Technical Program

Paper Detail

Paper: PS-1A.28
Session: Poster Session 1A
Location: Symphony/Overture
Session Time: Thursday, September 6, 16:30 - 18:30
Presentation Time:Thursday, September 6, 16:30 - 18:30
Presentation: Poster
Publication: 2018 Conference on Cognitive Computational Neuroscience, 5-8 September 2018, Philadelphia, Pennsylvania
Paper Title: Temporal dynamics underlying sound discrimination in the human brain
Manuscript:  Click here to view manuscript
Authors: Matthew Lowe, Santani Teng, Yalda Mohsenzadeh, MIT, United States; Ian Charest, University of Birmingham, United Kingdom; Dimitrios Pantazis, Aude Oliva, MIT, United States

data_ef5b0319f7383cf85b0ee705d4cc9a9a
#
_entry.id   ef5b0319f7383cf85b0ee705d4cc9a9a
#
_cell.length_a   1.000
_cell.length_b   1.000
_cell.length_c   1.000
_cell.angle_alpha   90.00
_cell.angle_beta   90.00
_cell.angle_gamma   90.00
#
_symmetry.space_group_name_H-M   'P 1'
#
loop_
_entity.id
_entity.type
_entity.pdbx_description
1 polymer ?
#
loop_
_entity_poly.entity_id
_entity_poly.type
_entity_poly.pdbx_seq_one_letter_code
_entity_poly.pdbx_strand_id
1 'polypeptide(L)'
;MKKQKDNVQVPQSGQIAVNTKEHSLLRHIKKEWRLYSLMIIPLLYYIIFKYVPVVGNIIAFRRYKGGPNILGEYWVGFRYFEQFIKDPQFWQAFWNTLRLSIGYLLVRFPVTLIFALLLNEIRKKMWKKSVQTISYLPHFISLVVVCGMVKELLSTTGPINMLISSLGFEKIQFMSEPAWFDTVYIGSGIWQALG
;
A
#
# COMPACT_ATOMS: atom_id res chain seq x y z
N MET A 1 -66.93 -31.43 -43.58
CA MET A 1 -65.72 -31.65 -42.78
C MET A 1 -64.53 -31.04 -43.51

Abstract: The ability to orient and respond swiftly to our surroundings requires the detection and identification of sounds within moments. Broad descriptors of sounds, such as living and non-living objects, can be discriminated from neural activity starting within the first 100ms of perception, yet when are distinct sound categories (e.g., animals) and individual sounds (e.g., goat) represented and distinguished within the brain across time? To investigate this question, we use magnetoencephalography (MEG) and multivariate analyses of neural activity to examine the time course of audition across individual sounds (e.g., goat) and sound categories (animals, objects, people, spaces). Our results reveal a striking early signal for sound selectivity starting within 80ms after stimulus onset for both individual sounds and sound categories. Sound categories showed a more diffuse generalization across time. Notably, human voices were especially pronounced and distinctive compared with other sound categories. These results illuminate the rapid and parallel emergence of sound identity and category information in the brain, and provide critical evidence that these representations dynamically evolve across time in distinct ways.